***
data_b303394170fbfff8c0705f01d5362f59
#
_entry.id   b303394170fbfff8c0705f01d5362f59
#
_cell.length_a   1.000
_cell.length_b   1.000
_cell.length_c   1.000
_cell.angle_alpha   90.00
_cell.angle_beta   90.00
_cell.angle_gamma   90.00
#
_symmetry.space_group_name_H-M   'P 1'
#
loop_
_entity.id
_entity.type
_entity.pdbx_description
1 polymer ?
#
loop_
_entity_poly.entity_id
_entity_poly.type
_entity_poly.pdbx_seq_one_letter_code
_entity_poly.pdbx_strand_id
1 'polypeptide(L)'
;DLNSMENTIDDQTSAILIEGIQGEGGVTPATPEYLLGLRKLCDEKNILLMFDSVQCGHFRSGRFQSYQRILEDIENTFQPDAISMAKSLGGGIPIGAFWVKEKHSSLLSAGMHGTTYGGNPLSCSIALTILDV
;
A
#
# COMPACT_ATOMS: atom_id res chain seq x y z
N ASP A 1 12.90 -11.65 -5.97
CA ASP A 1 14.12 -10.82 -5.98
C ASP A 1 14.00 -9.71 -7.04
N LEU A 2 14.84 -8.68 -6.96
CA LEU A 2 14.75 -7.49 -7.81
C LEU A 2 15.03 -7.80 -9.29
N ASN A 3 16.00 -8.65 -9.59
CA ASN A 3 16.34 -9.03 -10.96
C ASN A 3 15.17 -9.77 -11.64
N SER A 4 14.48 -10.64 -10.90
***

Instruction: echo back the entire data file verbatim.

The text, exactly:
data_b303394170fbfff8c0705f01d5362f59
#
_entry.id   b303394170fbfff8c0705f01d5362f59
#
_cell.length_a   1.000
_cell.length_b   1.000
_cell.length_c   1.000
_cell.angle_alpha   90.00
_cell.angle_beta   90.00
_cell.angle_gamma   90.00
#
_symmetry.space_group_name_H-M   'P 1'
#
loop_
_entity.id
_entity.type
_entity.pdbx_description
1 polymer ?
#
loop_
_entity_poly.entity_id
_entity_poly.type
_entity_poly.pdbx_seq_one_letter_code
_entity_poly.pdbx_strand_id
1 'polypeptide(L)'
;DLNSMENTIDDQTSAILIEGIQGEGGVTPATPEYLLGLRKLCDEKNILLMFDSVQCGHFRSGRFQSYQRILEDIENTFQPDAISMAKSLGGGIPIGAFWVKEKHSSLLSAGMHGTTYGGNPLSCSIALTILDV
;
A
#
# COMPACT_ATOMS: atom_id res chain seq x y z
N ASP A 1 12.90 -11.65 -5.97
CA ASP A 1 14.12 -10.82 -5.98
C ASP A 1 14.00 -9.71 -7.04
N LEU A 2 14.84 -8.68 -6.96
CA LEU A 2 14.75 -7.49 -7.81
C LEU A 2 15.03 -7.80 -9.29
N ASN A 3 16.00 -8.65 -9.59
CA ASN A 3 16.34 -9.03 -10.96
C ASN A 3 15.17 -9.77 -11.64
N SER A 4 14.48 -10.64 -10.90